Rabbit Advocates Celebrate “Easter Bunnies” Year ‘Round

baby rabbit hands

Every morning at 5:00, Minneapolis-area resident Barb Kelley starts her day cleaning 16 litter boxes, one for every rabbit in her house. When she gets home from work, she does it all again. Kelley cleans nearly 1,000 litter boxes over the course of a month, but she doesn’t mind. “These are my family members. I love them. They amaze me,” Kelley says.

Over the past 15 years, Kelley has dedicated thousands of hours to rabbit education, agility training, and fostering. Her rabbits know 25 verbal commands, including left/right, up/down, hop, and sit. When she’s not training rabbits or cleaning their litter boxes, you might find Kelley toting her registered therapy rabbits to Children’s Hospital, the Melrose Center for Eating Disorders, or nursing homes. Her therapy rabbits offer comfort and joy to people experiencing distress. At Easter, Kelley responds to the celebration of bunnies with increased public education efforts. Kelley’s advocacy reaches countless rabbits and humans each year.

Kelley is the founder of “Hoppy Hour,” a recurring bunny social hour facilitated by the Minnesota Companion Rabbit Society (MCRS). During these social events, more than 100 rabbits, each with a unique appearance and personality, hop around an auditorium filled with boxes, hurdles, and hay. Many rabbits play with the obstacles arranged around the room. Others run up on a wooden bridge. Some cuddle up with a friend or seek affection from humans nearby. Skilled volunteers called “bunny bouncers” monitor the room and handle any accidents or scuffles. Kelley notes that some rabbits at Hoppy Hour clearly seek out friends they’ve met at previous gatherings. “It’s like going to the dog park,” Kelley says.

Not all companion rabbits are given the chance to enjoy the delights of enrichment and exercise. When Kelley started working with rabbits in 2005, the general human population had a very limited understanding of proper rabbit care. Awareness about spaying and neutering rabbits to reduce the population of unwanted bunnies was just beginning to spread. Most rabbits still lived outdoors in small stilted hutches in all weather, and some never experienced the world outside of those wire walls. “No one ever paid any attention to [the caged rabbits], and no one cared. No one thought about it being wrong,” Kelley says. Today, her educational presentations focus on the essentials of proper rabbit care: “diet, spay/neuter, living indoors, no bunnies for Easter.”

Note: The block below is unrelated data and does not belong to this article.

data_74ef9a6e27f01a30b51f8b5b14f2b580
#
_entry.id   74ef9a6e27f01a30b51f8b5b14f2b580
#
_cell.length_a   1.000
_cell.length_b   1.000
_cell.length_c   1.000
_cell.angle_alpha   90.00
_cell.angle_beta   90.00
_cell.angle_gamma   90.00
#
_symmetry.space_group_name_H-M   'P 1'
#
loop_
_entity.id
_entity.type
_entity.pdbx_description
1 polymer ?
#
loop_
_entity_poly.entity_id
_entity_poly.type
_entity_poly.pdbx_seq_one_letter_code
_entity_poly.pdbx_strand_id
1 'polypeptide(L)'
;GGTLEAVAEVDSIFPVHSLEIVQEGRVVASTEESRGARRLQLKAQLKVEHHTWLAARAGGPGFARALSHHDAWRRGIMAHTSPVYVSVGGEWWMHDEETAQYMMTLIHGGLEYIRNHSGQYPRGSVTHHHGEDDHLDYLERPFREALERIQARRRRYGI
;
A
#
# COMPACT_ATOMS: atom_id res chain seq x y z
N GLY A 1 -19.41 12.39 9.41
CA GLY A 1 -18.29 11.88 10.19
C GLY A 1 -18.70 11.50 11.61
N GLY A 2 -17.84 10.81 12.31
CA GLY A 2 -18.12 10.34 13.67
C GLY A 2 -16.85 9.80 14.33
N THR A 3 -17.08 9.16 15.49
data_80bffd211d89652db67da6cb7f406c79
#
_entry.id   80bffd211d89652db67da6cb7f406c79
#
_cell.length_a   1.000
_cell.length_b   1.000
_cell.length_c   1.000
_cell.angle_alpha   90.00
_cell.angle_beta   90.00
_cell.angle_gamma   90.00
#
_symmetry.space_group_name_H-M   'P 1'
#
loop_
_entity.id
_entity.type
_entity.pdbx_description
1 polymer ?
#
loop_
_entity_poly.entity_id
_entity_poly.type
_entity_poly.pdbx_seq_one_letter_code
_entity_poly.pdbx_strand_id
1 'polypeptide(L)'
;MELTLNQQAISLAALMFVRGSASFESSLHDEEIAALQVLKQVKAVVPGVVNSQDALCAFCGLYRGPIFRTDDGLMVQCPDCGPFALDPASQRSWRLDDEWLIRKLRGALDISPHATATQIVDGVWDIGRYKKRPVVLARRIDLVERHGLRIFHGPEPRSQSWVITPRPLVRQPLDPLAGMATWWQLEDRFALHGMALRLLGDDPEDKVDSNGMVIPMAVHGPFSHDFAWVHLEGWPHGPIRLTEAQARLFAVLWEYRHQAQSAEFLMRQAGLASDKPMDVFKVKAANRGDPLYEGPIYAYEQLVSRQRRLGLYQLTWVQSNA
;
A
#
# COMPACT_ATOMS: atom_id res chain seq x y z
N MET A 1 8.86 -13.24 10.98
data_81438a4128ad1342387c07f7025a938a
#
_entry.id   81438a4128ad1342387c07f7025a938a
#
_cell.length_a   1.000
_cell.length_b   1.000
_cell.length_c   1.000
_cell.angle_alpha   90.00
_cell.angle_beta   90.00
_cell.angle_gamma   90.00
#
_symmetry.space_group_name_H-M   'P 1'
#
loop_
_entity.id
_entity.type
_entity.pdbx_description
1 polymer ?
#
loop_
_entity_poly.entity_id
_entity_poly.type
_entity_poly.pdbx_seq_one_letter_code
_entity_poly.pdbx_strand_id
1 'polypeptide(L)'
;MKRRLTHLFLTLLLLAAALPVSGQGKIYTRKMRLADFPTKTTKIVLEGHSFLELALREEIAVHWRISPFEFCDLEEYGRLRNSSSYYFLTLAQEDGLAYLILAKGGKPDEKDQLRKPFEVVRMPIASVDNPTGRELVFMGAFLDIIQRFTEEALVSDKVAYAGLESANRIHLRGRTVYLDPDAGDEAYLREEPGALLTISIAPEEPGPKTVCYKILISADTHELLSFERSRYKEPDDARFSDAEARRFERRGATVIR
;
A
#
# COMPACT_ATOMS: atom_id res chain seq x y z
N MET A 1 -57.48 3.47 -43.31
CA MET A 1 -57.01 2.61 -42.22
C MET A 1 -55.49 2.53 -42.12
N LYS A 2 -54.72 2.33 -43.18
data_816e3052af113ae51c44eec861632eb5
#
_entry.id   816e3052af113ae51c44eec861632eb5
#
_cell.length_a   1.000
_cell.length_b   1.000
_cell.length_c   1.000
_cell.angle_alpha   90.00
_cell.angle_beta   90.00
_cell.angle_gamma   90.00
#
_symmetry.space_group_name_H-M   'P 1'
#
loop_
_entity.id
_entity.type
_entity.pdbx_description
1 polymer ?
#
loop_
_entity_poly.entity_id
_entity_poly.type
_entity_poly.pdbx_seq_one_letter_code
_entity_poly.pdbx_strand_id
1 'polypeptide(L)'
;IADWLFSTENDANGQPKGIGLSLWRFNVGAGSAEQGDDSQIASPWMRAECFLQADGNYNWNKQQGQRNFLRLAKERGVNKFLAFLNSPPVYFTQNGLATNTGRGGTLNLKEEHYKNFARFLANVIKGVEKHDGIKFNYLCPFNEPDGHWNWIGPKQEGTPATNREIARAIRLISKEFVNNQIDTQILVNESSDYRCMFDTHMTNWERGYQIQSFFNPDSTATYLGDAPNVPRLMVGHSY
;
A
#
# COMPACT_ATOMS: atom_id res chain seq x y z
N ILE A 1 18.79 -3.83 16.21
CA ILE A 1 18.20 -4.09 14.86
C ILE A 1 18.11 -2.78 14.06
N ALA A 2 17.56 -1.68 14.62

The Easter season presents a unique challenge for companion rabbit advocates. Rabbits are a traditional symbol of Easter, and many children delight in the possibility of receiving a pet bunny for the holiday. This decision is rarely made with the best interest of the bunny in mind. Many families quickly tire of a commitment for which they were not prepared. According to Kelley, most families abandon their “Easter rabbits” in less than a year. Shelters and rescue organizations are routinely overburdened following the Easter season.

Rabbit advocates recommend a different kind of Easter celebration. Established by the Columbus House Rabbit Society in 2002, the Make Mine Chocolate! campaign has gained international attention for discouraging live rabbits as Easter gifts. Part of the campaign includes public education about the realities of living with a rabbit. Rabbits are not a low-maintenance or low-cost pet. They require regular veterinary care, often including costly spay or neuter operations, during their 7-10 year lifespans. Companion rabbits need a spacious indoor enclosure with extended time to freely play and explore each day. “The answer for Easter is always chocolate or stuffed. If you want a real bunny, research it. Prepare yourself for it. Know what you’re getting into,” Kelley says.

Easter and other spring traditions celebrate the renewal of life. As warmer weather arrives, Kelley will take her rabbits out in antique buggies. She will bring them to picnics at lakes and restaurant patios. She will continue rescuing rabbits and educating the public about how incredible these creatures are. For the rest of us, a compassionate Easter celebration means one simple, delightful choice: chocolate or stuffed.